The first of these bishops that we meet with is St. Livinus. He travelled into Belgium, where he converted many, and was at length crowned with martyrdom, 12 November, 663, in which month his feast is celebrated. To him succeeded Disibod, who being driven out by violence went to Germany, and after forty years labour in the neighbourhood of Disibodenberg named after him, died a very holy death. He flourished about 675. St. Wiro is next. He emulated the example of Livinus and passed over into Gaul. The at the request of Pepin of Heristal, he established himself about 700 at Roermond in Holland, where a portion of his relics is preserved under the high altar the cathedral dedicated to him. St. Gualafer is mentioned as bishop in the eighth century, but of him nothing is known except that he baptised and instructed his successor, who figures more conspicuously. St. Rumold was certainly Irish-born, and reputed to have been some time Bishop of Dublin. He cherished an ardent desire for martyrdom, and setting out for Rome there received the pope's blessing. On his return journey he preached at Mechlin with great zeal and success. Having had occasion to rebuke certain public sinners , he met at their hands the longed-for martyrdom. He is the patron of Mechlin, whose splendid cathedral is dedicated to him, and his relics are preserved there in a sumptuous silver shrine. St. Sedulius, who died in 785, is given by some writers as " Bishop of Dublin", by others as " Abbot of Dublin". In all probability he filled both offices. In or about 890 there is mention of Cormac as bishop. Ware could learn nothing about him. D' Alton says he was bishop when Gregory, King of Scotland, besieged and captured Dublin.

DANISH PERIOD

The year 815 is commonly assigned as the date when Scandinavian invaders began to make permanent settlements in Ireland. Hitherto their repeated visits had been mere piratical expeditions. They landed, plundered, and departed. But that year Turgesius and his followers came to stay. The "Annals of the Four Masters" tell us that in 849 the Duibhgoill or "black foreigners" arrived at Ath Cliath and made a great slaughter of the Finngoill or "white foreigners". In 850 the former gained a still more decisive victory. Finally in 852 Aulaf (Olaf) invaded Ireland, "and all the foreign tribes submitted to him". Thus was founded the Danish city and kingdom of Dublin. Aulaf was succeeded by Ivar in 870, and as the latter was at the same time King of Northumbria, this dual sovereignty of the Danish kings of Dublin was with occasional brief interruptions maintained throughout a period of nearly a century and a half. Paganism was of course the cult of these rude Norsemen. They sedulously practised the worship of Thor and Woden, and thus during a great portion of their prolonged rule in Dublin its Christian history becomes a blank, varied at intervals by doleful recitals of the burning and plundering of celebrated monasteries, such as Glendalough, Lusk, Swords, Clondalkin, etc. The first of the Danish kings to embrace Christianity was Sitric, who was baptized in England, and married King Athelstan's daughter in 925. But he very soon abjured the Faith, abandoned his wife, and died a pagan. His son, however, Aulaf Cuarann, on visiting England, was there converted in 943, and received at baptism by King Edmund. He remained firm in the Faith, and going to Iona on a pilgrimage in 980, died there "after penance and a good life". It was the conversion of this Aulaf and his family, aided by the efforts of Northumbrian monks whom he had brought over with him, that led to the conversion of the Danes of Dublin which chroniclers assign to 948.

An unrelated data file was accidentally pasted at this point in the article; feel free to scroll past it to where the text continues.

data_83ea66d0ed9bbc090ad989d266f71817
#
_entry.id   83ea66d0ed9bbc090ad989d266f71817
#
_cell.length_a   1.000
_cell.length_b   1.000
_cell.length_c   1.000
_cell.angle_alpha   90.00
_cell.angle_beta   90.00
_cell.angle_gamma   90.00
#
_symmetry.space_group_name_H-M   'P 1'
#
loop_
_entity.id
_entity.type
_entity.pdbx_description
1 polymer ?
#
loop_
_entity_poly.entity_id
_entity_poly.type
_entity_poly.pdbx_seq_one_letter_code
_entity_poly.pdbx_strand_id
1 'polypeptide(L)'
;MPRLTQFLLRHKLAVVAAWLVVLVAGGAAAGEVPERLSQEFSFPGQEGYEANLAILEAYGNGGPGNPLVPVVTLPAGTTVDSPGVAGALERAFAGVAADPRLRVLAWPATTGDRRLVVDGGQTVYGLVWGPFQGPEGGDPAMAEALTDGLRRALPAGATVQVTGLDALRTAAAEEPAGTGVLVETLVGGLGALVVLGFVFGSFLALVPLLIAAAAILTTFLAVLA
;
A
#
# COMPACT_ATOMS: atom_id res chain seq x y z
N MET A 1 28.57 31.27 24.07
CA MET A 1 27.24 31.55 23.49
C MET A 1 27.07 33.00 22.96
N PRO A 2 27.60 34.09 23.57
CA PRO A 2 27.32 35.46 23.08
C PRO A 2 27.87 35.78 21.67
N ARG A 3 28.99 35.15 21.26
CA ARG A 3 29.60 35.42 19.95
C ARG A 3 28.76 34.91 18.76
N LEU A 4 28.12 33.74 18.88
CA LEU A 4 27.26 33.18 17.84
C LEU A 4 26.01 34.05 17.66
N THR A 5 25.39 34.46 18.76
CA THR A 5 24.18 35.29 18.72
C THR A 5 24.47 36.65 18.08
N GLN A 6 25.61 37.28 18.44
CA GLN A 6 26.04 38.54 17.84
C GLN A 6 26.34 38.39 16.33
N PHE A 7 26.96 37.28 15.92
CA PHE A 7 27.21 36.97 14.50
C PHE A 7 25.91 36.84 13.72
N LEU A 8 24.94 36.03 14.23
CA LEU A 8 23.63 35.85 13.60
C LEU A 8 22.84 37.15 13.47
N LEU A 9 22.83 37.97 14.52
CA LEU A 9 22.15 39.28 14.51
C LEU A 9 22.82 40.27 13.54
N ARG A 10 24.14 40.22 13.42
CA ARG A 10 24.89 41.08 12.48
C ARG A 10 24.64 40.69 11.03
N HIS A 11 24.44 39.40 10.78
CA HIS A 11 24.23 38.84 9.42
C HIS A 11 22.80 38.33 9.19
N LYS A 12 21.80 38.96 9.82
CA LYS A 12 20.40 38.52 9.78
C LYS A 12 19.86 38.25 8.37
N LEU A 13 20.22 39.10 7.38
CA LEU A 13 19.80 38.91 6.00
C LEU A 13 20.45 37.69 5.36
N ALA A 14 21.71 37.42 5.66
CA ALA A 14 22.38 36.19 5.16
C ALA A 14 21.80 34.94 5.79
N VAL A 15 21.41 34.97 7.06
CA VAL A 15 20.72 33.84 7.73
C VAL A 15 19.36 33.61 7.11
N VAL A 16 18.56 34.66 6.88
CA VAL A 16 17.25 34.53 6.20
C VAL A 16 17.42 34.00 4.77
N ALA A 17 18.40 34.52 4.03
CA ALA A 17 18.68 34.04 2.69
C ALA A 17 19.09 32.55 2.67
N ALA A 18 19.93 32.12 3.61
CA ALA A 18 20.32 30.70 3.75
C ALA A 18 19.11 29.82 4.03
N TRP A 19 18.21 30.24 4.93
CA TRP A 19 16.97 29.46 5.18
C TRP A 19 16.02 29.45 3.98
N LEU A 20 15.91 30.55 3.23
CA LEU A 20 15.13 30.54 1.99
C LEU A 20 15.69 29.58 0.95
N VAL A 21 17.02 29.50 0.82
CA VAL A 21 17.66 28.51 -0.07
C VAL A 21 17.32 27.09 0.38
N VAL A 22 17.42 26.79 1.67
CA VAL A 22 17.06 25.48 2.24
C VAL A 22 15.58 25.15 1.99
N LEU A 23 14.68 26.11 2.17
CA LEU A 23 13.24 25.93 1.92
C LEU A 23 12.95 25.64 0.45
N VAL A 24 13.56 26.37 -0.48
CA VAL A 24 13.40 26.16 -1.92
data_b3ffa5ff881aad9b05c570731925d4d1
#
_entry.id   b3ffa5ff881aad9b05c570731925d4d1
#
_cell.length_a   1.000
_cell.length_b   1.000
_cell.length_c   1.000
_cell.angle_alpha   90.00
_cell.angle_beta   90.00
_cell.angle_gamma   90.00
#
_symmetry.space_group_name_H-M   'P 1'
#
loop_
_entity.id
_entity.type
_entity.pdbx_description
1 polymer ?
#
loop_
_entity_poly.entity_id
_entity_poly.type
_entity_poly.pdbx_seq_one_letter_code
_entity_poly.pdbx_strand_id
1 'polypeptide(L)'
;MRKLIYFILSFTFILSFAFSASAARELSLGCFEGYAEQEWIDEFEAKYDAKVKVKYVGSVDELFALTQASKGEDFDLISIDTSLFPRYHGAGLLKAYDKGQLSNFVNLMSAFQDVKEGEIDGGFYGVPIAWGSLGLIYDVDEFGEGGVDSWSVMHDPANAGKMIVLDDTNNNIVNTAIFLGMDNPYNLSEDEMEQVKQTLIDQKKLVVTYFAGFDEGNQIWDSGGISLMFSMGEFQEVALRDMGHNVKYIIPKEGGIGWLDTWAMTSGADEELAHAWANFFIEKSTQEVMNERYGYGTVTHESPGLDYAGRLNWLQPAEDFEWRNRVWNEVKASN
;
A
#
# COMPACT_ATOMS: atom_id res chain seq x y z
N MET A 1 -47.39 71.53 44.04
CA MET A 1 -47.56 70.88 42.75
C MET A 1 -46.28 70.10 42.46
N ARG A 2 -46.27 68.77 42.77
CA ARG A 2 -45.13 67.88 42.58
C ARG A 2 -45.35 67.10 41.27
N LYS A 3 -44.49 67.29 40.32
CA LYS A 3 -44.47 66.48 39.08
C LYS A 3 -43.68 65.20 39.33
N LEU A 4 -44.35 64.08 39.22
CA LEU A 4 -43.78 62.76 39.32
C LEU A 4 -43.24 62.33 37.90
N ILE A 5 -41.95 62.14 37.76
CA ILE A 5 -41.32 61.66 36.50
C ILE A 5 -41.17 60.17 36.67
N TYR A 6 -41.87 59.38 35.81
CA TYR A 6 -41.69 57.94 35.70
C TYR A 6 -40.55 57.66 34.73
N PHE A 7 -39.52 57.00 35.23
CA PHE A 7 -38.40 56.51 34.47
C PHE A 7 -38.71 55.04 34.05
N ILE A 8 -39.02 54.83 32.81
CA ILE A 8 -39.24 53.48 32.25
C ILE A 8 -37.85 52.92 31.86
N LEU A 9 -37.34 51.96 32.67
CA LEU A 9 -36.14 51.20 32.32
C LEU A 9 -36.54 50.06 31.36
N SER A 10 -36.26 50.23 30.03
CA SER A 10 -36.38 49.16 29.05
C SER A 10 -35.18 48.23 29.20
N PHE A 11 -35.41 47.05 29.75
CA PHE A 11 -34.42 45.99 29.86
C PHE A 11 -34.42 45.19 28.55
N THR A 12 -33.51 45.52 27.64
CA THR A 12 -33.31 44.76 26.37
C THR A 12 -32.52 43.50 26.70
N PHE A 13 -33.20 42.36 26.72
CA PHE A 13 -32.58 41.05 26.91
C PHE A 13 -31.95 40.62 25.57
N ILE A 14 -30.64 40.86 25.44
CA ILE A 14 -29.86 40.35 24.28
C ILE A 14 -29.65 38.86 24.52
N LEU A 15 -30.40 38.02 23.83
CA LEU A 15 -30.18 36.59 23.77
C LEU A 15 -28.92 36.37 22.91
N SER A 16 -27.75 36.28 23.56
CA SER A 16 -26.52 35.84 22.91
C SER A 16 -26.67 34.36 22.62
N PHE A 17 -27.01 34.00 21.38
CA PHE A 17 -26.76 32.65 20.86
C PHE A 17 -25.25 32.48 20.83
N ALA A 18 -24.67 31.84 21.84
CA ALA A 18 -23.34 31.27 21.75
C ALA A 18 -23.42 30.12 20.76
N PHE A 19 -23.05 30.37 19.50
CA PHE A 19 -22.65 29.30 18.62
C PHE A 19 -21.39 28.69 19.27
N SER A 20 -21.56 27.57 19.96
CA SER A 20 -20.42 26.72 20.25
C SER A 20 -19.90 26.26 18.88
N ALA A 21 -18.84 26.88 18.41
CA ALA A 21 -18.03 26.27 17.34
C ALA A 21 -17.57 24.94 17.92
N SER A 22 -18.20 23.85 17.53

The great victory won by King Brian Boru on the plain of Clontarf in 1014 broke for ever the power of the Danes in Ireland, but it did not dispossess them of Dublin. Their kings continued to rule there for a century and a half; nevertheless, the completeness of the victory, together with the civilising effects of Christianity, disposed the contending races to more friendly intercourse, and enabled Celt and Dane henceforward to live tog ether in comparative peace. In 1038, little more than twenty years after the battle of Clontarf, we find another King Sitric (II) at Dublin, who, seeing that his subjects had all become Christians, was moved to organise the Church on a proper hierarchical basis. Wherefore in that year he founded and endowed a cathedral dedicated to the Holy Trinity (since Queen Elizabeth's time appropriated to Protestant worship and known as Christ Church ). To minister in his cathedral he had a bishop appointed and consecrated ; with this first bishop of the Danish Christians in Dublin, the See of Dublin may be said to have been formally founded. Having received their Christianity from Northumbria, the Danes looked to Canterbury for their spiritual government; and had their first bishop, Donatus, consecrated by the Archbishop of Canterbury. Except in faith and general discipline they were in no way identified with the rest of Christian Ireland.